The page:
To Alert or Not To Alert
Like “Please confirm that you have read the terms and conditions before proceeding”
Or “Warning: this combination of medication is not advised for pregnant women”
So, the Web-based service keeps popping up these alerts and suddenly there’s a “helpful” checkbox on the alert that says “prevent this page from creating additional dialogs”. Tempting, isn’t it? You click it, and bye-bye alerts.
And possibly bye-bye your safety, your security, your failsafe, backup or whatever it was that the alert was trying to, er, alert you to.
During some testing tonight I encountered this “feature” and decided to see how much of my code would be affected. Quite a lot. The whole workflow suddenly lost all its safeguards and let the user blindly enter all kinds of erroneous data, which only got trapped at the very end by the final server-side checking. (Remember, we have a lot of pre-processing moved to client-side these days, and only retain the final server-side double-check for security reasons.) It still means that a smooth interactive workflow can become an unguided nightmare.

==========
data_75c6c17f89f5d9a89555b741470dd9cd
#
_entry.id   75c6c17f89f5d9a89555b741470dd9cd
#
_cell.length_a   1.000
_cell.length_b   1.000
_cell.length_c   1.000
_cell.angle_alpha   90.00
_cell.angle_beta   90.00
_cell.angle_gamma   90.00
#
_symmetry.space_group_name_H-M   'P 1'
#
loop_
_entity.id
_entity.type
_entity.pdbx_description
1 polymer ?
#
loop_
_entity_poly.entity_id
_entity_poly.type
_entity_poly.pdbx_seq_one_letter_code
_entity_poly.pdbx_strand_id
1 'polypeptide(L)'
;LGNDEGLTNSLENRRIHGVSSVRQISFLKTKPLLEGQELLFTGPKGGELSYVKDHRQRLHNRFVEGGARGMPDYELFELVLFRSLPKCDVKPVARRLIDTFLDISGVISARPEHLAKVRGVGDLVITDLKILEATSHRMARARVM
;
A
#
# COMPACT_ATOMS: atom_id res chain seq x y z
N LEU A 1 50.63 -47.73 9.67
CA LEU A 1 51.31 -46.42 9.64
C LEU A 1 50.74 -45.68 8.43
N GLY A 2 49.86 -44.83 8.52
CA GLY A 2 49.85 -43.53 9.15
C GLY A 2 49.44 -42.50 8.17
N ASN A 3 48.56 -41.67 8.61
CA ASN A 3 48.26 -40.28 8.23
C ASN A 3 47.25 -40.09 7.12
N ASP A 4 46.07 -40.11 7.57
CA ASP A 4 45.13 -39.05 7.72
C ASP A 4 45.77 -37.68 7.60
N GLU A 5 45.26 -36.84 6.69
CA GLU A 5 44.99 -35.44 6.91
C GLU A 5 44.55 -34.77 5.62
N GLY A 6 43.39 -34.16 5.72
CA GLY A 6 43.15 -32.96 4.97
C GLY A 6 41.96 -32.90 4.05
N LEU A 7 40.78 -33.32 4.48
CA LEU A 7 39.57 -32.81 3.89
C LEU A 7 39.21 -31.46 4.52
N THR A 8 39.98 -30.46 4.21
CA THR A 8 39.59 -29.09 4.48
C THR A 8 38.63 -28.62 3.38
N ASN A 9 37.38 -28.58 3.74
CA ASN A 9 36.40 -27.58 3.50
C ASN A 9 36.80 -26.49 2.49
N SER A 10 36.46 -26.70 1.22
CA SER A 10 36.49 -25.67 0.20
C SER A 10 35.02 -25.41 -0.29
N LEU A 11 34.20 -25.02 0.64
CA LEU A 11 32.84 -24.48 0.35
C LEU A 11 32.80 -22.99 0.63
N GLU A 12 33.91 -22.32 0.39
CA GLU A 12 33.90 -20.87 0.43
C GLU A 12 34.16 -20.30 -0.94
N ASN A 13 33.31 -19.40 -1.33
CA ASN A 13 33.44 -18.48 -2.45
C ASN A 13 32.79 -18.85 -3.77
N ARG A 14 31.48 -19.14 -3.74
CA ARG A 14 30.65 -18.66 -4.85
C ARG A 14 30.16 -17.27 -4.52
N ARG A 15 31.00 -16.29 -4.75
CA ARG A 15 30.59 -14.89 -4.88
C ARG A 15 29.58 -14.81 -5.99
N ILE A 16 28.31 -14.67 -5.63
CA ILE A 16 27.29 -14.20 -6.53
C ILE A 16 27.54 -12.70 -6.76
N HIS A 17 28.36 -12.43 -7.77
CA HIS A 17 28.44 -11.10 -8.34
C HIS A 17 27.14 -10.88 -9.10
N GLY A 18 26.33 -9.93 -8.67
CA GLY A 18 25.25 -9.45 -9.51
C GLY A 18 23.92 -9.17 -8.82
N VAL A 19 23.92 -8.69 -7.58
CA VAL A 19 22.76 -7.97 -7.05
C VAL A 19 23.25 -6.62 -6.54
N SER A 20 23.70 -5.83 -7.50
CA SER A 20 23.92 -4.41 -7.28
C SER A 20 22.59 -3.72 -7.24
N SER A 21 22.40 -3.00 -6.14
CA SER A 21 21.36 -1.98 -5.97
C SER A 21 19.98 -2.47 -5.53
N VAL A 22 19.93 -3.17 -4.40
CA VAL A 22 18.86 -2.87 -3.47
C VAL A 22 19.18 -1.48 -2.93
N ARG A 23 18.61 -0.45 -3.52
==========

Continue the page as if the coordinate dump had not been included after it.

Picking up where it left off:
Daft, and I am not the only one who thinks it. A quick search found this: http://code.google.com/p/chromium/issues/detail?id=46140
Unfortunately, the document.location modification trick doesn’t work in FF4 (at least). Other workarounds such as the simulated mouse clicks will appear, but I suspect the anti-pop-up lobby will trample on such ideas pretty quickly.
Meanwhile, mainstream Web solution developers better get used to the idea that their trusty Alert() boxes are about to bite the dust. We may be forced to return to ye olde fashioned server-side mid-stream validation, or perhaps we could use some pseudo-alert boxes in the shape of absolute positioned regions. CSS to the rescue!
Categorised as: Security